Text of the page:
France has one of the most highly developed transportation systems in Europe. Its outstanding characteristic has long been the degree to which it is centralized at Paris—plateaus and plains offering easy access radiate from the city in all directions, and rivers with broad valleys converge on it from all sides. In 2002, the road network of 892,900 paved km (554,848 mi) included
about 9,900 km (6,152 mi) of national highways. In 2000 there were 28 million passenger cars and 5.7 million commercial vehicles.
All French railroads were nationalized in 1938 and are part of the national rail network Société Nationale des Chemins-de-Fer Français, 51% of whose shares are controlled by the government.
As of 2002 there were 31,939 km (19,847 mi) of railway track, of which about 14,176 km (8,809 mi) were electrified. Le Train à Grande Vitesse (TGV), the fastest train in the world, averaging 250 km (155 mi) per hour over most of its run, entered service between Paris and Lyon in 1981. TGV service between Paris and Lausanne became fully operational in 1985. The TGV set another world speed record on 18 May 1990 with a registered speed of 320.2 mph (515.2 kph). The Paris subway (métro), begun in the early 1900s but extensively modernized, and the city's regional express railways cover a distance of 472 km (293 mi). The métro has over one million passengers a day; Parisian bus lines carry about 800,000 passengers daily. Other cities with subways are Marseille, Lille, and Lyon, with construction underway in Toulouse.
Two high-speed rail tunnels under the English Channel link Calais and Folkestone, England (near Dover). The 50-km (31-mi) project by Eurotunnel, a British-French consortium, was completed in 1993. From these terminals, people can drive their cars and trucks onto trains which can make the underground trek in about thirty minutes. Rail lines that run through the tunnel include Le Shuttle, which provides both freight and passenger service, and Eurostar, a high-speed passenger-only line. In November 1996 a truck aboard a Le Shuttle train caught fire in the tunnel, causing extensive damage but no loss of life. Service was partially restored within weeks of the incident and full repairs were completed by the following May.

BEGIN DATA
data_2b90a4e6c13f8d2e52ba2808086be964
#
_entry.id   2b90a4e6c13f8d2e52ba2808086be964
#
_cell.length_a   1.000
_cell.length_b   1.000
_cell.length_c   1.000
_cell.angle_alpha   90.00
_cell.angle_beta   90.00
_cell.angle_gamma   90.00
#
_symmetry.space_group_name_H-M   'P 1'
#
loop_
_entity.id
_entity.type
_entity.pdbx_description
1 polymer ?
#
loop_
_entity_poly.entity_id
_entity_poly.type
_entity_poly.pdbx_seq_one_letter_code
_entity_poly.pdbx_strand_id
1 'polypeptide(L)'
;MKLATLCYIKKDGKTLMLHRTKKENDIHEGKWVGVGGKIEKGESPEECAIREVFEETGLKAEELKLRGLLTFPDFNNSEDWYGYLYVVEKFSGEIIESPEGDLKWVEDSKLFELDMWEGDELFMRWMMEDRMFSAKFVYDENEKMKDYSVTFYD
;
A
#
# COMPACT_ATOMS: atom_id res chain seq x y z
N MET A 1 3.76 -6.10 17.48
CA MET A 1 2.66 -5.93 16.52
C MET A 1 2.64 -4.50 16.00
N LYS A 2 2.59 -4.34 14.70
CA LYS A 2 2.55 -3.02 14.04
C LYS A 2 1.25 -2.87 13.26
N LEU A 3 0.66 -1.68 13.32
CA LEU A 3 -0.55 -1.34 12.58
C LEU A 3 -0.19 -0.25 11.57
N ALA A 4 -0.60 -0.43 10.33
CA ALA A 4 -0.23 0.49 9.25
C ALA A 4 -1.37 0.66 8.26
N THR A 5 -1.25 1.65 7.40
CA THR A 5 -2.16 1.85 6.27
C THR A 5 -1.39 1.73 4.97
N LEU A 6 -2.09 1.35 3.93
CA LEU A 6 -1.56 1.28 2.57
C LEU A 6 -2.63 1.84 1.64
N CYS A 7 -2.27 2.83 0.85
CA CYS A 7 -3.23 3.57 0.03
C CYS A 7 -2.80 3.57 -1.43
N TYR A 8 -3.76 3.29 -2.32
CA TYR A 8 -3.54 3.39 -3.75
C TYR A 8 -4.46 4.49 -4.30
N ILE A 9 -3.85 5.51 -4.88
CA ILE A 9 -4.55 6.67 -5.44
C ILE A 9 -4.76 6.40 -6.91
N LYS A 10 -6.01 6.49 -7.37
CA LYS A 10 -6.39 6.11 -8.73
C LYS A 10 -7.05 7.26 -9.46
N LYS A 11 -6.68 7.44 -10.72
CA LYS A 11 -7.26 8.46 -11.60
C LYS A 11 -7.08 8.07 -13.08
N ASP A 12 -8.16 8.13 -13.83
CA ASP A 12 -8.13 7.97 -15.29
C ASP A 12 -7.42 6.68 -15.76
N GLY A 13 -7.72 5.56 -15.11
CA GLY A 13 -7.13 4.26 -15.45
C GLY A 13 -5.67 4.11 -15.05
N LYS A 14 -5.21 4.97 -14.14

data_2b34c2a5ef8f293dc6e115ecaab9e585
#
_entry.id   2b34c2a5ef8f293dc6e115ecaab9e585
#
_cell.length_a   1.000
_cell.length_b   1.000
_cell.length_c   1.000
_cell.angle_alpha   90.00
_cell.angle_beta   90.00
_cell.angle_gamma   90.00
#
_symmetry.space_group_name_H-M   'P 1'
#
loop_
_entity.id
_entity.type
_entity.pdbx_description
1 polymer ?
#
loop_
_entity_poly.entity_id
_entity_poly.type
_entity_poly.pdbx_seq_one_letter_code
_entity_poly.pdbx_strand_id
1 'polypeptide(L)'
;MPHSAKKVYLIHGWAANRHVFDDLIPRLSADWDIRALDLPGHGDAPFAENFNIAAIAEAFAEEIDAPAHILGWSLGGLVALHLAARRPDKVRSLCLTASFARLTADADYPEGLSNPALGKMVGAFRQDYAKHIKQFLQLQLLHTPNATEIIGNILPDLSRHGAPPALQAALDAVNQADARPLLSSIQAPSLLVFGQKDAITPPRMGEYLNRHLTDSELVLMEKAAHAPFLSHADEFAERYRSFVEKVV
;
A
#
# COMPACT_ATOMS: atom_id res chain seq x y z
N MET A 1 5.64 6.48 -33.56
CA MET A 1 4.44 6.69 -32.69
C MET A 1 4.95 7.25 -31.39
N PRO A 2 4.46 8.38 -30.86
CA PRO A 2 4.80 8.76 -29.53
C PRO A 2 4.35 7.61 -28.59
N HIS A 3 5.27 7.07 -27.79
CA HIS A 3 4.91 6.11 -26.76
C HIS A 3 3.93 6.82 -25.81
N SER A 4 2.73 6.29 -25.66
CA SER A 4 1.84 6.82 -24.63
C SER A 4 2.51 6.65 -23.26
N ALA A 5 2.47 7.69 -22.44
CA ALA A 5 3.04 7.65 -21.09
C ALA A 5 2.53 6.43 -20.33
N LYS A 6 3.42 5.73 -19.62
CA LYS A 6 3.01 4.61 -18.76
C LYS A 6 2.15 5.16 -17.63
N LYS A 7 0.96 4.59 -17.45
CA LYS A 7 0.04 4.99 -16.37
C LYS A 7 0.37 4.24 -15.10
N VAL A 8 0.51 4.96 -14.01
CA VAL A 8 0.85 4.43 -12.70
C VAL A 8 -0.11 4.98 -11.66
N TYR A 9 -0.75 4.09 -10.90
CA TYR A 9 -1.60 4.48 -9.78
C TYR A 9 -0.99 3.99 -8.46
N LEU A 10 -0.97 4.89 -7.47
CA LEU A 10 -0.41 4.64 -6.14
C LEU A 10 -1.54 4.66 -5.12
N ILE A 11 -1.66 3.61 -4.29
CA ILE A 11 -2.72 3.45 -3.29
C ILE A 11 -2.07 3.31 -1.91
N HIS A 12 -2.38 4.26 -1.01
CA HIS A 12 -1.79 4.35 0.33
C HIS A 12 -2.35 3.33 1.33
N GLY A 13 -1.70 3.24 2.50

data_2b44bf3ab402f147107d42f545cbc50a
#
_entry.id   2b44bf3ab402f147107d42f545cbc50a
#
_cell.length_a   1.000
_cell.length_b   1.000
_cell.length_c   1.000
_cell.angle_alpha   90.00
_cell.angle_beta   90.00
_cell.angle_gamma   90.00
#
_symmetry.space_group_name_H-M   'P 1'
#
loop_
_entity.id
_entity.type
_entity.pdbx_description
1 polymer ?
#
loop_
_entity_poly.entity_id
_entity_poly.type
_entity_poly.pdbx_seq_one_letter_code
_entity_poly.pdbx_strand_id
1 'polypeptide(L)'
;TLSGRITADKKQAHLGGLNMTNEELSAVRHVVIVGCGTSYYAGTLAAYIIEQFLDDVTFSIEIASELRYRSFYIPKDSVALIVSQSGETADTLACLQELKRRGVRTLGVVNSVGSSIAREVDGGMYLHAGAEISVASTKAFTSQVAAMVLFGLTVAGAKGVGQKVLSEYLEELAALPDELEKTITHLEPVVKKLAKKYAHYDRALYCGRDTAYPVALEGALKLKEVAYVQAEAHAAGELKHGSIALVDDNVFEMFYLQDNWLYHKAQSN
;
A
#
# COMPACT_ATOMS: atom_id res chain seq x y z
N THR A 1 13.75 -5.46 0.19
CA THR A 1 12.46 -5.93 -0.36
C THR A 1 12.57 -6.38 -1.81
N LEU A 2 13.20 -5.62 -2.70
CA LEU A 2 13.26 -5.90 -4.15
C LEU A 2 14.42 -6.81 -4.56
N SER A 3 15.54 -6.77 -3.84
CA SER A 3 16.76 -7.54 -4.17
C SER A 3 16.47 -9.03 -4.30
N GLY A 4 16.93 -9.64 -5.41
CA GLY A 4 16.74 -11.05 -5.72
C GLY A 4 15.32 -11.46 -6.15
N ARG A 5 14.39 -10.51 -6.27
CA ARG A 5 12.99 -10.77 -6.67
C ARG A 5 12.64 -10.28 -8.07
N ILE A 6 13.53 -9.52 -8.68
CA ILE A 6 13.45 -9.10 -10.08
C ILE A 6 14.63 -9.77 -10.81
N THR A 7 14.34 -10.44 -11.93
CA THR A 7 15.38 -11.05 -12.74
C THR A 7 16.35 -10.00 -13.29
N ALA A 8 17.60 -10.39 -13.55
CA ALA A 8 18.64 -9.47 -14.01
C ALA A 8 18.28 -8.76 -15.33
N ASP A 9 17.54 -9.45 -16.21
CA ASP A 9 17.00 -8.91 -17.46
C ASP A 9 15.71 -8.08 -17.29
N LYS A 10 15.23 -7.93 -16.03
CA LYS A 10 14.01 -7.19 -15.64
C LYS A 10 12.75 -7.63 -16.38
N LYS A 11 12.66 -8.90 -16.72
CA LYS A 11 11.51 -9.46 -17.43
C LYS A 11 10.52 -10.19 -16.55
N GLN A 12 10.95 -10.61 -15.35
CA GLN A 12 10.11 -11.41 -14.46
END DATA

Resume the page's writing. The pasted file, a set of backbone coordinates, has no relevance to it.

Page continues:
France, especially in its northern and northeastern regions, is well provided with navigable rivers and connecting canals, and inland water transportation is of major importance. In 2002, there were about 6,969 km (4,331 mi) of navigable waterways in heavy use of the 14,932 km (9279 mi) of waterways. The French merchant marine, as of 2002, had a total of 49 ships with 1,000 GRT or over and a total capacity of 1,263,691 GRT. Kerguelen, an archipelago in the French Antarctic Territory, offers an offshore registry program which is less regulatory than official French registry. The leading ports are Marseille, Le Havre, Dunkerque, Rouen, Bordeaux, and Cherbourg. Other important ports include Boulogne, Brest, Fos-Sur-Mer, Sete, and Toulon. More than half of freight traffic to and from French ports is carried by French ships.
In 2001 there were an estimated 477 airports in France, of which 273 had paved runways. France's national airline, Air France, is government subsidized. It operates regularly scheduled flights to all parts of the world. The Concorde, jointly developed by France and the United Kingdom at a cost of more than £1 billion, entered regular transatlantic service in 1976. There are two major private airlines: the Union des Transports Aériens, which provides service to Africa and the South Pacific, and Air Inter, which operates within metropolitan France. The two international airports of Paris, Charles de Gaulle and Orly, both located in Paris, lead all others in France in both passenger and freight traffic. In 2001, 50,816,500 passengers were carried on scheduled domestic and international air flights.